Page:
One July day in San Francisco, writer Kevin Roose tried to escape everyday surveillance for a 24 full hours. He wanted to do it while living his regular, daily life: checking the internet, posting to Twitter from his cell phone, riding public transportation and the like. He did not resort to wilderness hermitage.
The experiment, which he published in a three-part series in New York magazine (I, II, III), chronicled all the usual suspects. He puts his cell phones into aluminum foil packets, fashions himself a surveillance deflecting hat, and changes his route to the coffee shop to avoid ubiquitous on-street surveillance cameras.
He turned off his Xbox and any device that tracked his whereabouts and movements, like his step-counter. Then he had to cover all the tiny cameras everywhere in his house – the ones in his laptop and phone chief among them. Deeply curious and very savvy hackers could gain access to the electric cameras remotely and just sit there, watching him. Can’t have that.
Laptops and cellphones, as we are now all painfully aware in the post-Snowden world, are the massive gaping holes in our personal privacy.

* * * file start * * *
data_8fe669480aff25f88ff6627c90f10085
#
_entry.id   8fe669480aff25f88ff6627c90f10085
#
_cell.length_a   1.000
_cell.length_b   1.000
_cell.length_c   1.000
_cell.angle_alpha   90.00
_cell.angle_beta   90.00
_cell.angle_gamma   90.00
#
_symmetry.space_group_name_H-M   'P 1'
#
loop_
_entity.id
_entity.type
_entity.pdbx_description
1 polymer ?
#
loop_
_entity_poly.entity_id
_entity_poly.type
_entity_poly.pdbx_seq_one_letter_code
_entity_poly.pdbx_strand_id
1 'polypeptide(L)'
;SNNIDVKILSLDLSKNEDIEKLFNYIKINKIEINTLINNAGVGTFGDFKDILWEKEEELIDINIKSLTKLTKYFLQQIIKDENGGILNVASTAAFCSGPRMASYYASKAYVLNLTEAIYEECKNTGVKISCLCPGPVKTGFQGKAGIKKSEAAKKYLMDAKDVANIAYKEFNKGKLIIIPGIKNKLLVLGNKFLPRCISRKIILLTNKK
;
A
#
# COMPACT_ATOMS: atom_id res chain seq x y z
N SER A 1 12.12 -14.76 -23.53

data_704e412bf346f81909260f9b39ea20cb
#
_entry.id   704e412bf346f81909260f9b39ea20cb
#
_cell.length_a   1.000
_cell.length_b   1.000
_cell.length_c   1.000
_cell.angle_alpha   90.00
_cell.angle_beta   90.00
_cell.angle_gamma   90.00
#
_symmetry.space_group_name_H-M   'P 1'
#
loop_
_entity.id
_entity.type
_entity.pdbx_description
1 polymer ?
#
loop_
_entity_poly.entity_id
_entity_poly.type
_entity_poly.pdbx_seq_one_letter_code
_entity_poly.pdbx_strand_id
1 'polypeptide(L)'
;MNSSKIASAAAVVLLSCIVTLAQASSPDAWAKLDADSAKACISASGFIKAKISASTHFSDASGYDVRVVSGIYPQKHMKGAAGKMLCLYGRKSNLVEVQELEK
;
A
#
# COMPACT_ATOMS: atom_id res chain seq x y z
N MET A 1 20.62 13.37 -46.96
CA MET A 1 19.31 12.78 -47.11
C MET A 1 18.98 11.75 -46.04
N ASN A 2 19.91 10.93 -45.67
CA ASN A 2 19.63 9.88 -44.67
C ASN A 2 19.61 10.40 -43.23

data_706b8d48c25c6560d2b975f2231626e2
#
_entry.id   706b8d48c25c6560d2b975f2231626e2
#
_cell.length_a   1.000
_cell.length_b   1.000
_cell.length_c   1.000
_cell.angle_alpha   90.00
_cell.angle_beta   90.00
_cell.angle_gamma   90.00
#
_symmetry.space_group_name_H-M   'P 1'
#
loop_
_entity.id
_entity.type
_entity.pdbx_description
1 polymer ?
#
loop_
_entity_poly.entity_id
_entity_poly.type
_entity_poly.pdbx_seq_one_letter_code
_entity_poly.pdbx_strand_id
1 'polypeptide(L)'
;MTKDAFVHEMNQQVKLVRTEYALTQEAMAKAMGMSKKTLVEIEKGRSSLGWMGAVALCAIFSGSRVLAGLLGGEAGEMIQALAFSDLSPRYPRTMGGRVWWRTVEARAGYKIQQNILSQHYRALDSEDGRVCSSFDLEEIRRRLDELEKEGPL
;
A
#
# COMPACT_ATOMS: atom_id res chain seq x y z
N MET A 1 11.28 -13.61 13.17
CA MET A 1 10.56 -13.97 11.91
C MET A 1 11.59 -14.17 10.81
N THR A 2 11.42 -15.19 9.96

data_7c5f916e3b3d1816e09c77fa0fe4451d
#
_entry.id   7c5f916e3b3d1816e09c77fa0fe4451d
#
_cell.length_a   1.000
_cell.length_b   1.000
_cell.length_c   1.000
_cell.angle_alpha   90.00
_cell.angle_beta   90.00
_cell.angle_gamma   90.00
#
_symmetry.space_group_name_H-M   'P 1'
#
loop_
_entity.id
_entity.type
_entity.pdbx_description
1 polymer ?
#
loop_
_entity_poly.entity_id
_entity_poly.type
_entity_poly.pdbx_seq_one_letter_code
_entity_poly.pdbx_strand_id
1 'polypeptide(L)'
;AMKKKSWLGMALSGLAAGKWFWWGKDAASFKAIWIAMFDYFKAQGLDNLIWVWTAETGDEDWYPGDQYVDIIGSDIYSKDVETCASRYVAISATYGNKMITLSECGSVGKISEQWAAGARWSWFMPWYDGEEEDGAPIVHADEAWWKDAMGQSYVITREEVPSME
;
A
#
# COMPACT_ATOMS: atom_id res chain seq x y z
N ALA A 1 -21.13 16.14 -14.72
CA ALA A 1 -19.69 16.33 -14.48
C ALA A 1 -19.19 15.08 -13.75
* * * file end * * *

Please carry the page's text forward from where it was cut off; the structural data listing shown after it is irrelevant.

To make these all seeing eyes a little less sharp, Roose enlisted the help of professionals: the men behind SnoopWall and Silent Circle, both of whom specialize in shrinking a person’s surveillance footprint (and telling the deluded that there is, literally, no way of completely eliminating it). Roose then downloads a shockingly large number of apps to help scrub his ample (but largely average) cyber trail.
There are apps that encrypt text messages and emails, there’s Bitcoin currency, and another app that bounces his VPN to make it look like he’s using the internet from Bangladesh or Uganda or Brazil, even as he’s crouched over his laptop in a mid-sized American city.
Armed with all these apps and complicated software, however, Roose suddenly had something in common with online child pornographers and other people who truly have something to hide. He comes to this conclusion: “This is the catch-22 of the modern surveillance state — try to leave it and you just end up closer to its center.” Through the Snowden leaks, we know that the NSA has a program to monitor people who actively use and search for encryption and counter-surveillance tools. The very technologies made to hide you, are the ones that make you suspicious.
Roose finds some comfort in the fact that within the giant tidal wave of information that the government gets, he’s simply not that interesting. Muslims, investigative journalists and the assassination-minded may have to worry, but boring law-abiding citizens can take comfort in the idea that they aren’t worth spying on. For now.
But, anonymity by way of living a boring life is a flimsy protection of privacy, and smacks of the sort of gilded rationalization that paves the road to the erosion of basic civil rights.